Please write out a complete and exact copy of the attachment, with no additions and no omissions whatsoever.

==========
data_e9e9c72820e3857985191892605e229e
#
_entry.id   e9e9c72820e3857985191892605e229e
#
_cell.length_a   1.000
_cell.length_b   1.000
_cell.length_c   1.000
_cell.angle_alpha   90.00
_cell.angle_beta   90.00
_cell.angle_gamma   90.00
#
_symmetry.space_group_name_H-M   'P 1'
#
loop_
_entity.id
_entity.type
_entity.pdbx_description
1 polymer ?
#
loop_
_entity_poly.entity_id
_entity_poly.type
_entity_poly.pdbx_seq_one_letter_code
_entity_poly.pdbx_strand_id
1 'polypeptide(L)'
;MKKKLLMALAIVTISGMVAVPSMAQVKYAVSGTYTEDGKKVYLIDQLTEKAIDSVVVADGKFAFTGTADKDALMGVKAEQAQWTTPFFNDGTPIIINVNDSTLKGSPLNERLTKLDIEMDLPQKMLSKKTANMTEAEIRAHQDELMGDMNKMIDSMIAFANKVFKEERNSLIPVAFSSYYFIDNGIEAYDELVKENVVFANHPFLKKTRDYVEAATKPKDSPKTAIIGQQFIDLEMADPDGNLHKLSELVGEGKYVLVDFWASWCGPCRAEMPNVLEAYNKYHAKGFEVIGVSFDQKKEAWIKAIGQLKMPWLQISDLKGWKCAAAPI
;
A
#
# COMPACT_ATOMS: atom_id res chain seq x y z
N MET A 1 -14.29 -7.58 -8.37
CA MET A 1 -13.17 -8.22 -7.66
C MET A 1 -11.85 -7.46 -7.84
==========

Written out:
data_e9e9c72820e3857985191892605e229e
#
_entry.id   e9e9c72820e3857985191892605e229e
#
_cell.length_a   1.000
_cell.length_b   1.000
_cell.length_c   1.000
_cell.angle_alpha   90.00
_cell.angle_beta   90.00
_cell.angle_gamma   90.00
#
_symmetry.space_group_name_H-M   'P 1'
#
loop_
_entity.id
_entity.type
_entity.pdbx_description
1 polymer ?
#
loop_
_entity_poly.entity_id
_entity_poly.type
_entity_poly.pdbx_seq_one_letter_code
_entity_poly.pdbx_strand_id
1 'polypeptide(L)'
;MKKKLLMALAIVTISGMVAVPSMAQVKYAVSGTYTEDGKKVYLIDQLTEKAIDSVVVADGKFAFTGTADKDALMGVKAEQAQWTTPFFNDGTPIIINVNDSTLKGSPLNERLTKLDIEMDLPQKMLSKKTANMTEAEIRAHQDELMGDMNKMIDSMIAFANKVFKEERNSLIPVAFSSYYFIDNGIEAYDELVKENVVFANHPFLKKTRDYVEAATKPKDSPKTAIIGQQFIDLEMADPDGNLHKLSELVGEGKYVLVDFWASWCGPCRAEMPNVLEAYNKYHAKGFEVIGVSFDQKKEAWIKAIGQLKMPWLQISDLKGWKCAAAPI
;
A
#
# COMPACT_ATOMS: atom_id res chain seq x y z
N MET A 1 -14.29 -7.58 -8.37
CA MET A 1 -13.17 -8.22 -7.66
C MET A 1 -11.85 -7.46 -7.84